Richard Wright

author of strange, dark fictions


Mara of the Dream

January 17, 2016 by Richard Wright in Journal, Writing

MaraI met Mara two nights ago, in a dream.

I still have an absolute sense of her. From a distance she looks a little like a girl I once knew, in a road-not-taken sort of way, but when you get closer the details are different. She’s kind and direct, sort of fearless, with Autumn eyes and a long black leather greatcoat that’s incredibly soft to touch. Mara smokes, but she does so with a sort of embarrassed distaste. She’s a swimmer I think – something about her build and her legs suggest it.

She took me to see art, a textured set of red and white shredded shapes like glistening meat, hung in a frame at an old gallery. We sat on a bench and looked up at it, and she told me all of the things it contained with such clarity and passion that it became beautiful. I think the art might have been hers, though I don’t remember if she said so. I wonder if she was a student, because when I first saw her she was leaning against a wall on Gibson Street in Glasgow’s West End, around the corner from the University, while rain lashed down about her. Somehow her hair was dry.

Her name is definitely Mara, because I remember seeing it written down. I saw her surname too, something Russian or Eastern European perhaps, but that detail didn’t emerge from the dreamscape with me. Her accent was English in an unplaceable sort of way, her voice clear and confident. Mara knows what she wants I think, and is not shy in pursuing it.

The oddest thing about her was that when I was about to wake up, she pointed it out to me and said goodbye.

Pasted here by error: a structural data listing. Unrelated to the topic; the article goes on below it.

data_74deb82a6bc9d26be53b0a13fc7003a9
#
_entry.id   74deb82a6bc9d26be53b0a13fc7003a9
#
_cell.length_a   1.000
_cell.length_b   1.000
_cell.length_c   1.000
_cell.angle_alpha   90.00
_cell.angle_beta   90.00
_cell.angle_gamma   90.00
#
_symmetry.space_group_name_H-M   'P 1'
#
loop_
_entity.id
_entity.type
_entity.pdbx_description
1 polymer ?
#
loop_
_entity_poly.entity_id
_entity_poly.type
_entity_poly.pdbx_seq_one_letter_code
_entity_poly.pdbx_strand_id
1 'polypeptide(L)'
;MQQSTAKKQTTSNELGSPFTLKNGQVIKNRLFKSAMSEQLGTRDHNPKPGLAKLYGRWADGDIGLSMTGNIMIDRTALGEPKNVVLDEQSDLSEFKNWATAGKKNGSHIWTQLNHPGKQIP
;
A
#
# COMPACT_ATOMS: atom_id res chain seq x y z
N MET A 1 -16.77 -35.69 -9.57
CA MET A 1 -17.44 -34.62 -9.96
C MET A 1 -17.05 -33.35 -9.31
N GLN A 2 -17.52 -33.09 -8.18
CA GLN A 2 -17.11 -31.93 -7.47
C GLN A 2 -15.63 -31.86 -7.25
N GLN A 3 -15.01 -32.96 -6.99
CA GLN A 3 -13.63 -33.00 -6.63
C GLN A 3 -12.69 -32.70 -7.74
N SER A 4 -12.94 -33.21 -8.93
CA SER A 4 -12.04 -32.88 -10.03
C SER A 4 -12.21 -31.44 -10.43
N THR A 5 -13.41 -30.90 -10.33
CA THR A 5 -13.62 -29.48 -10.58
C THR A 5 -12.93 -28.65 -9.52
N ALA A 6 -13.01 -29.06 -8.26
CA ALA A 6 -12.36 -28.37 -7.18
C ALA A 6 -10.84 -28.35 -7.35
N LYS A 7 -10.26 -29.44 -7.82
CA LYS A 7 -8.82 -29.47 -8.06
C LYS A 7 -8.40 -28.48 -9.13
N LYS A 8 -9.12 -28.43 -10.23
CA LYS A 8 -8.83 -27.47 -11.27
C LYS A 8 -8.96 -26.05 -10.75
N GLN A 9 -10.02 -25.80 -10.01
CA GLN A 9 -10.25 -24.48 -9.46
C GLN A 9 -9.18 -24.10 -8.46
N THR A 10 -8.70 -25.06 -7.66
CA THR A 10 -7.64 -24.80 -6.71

When I did wake I felt certain that she must be somebody real, somebody I met once, but I don’t think that’s the case. It’s possible, even probable, that she’s a composite of some sort, but unlike most dream people she remained herself throughout our (actually fairly uneventful) time together. There was no morphing of features, or flexing of details. She was just Mara from start to finish, and I have a better, clearer knowledge of her than many of the people I actually have met.

I don’t remember dreams very often, and when I do they’re usually a good deal more dramatic than this one. Yet Mara refuses to fade. She’s there now, in my head, and I’ve an urge, almost a compulsion, to make her more real still.

I may introduce you to her one day, when her stories are written down. There is definitely more than one tale to tell of her. I googled her name yesterday, and one of its meanings is so on point it’s a little disturbing.

I have a notebook to fill, and the first page is now made more or less of the above description. I wonder how many more pages it will take before she is done with me.

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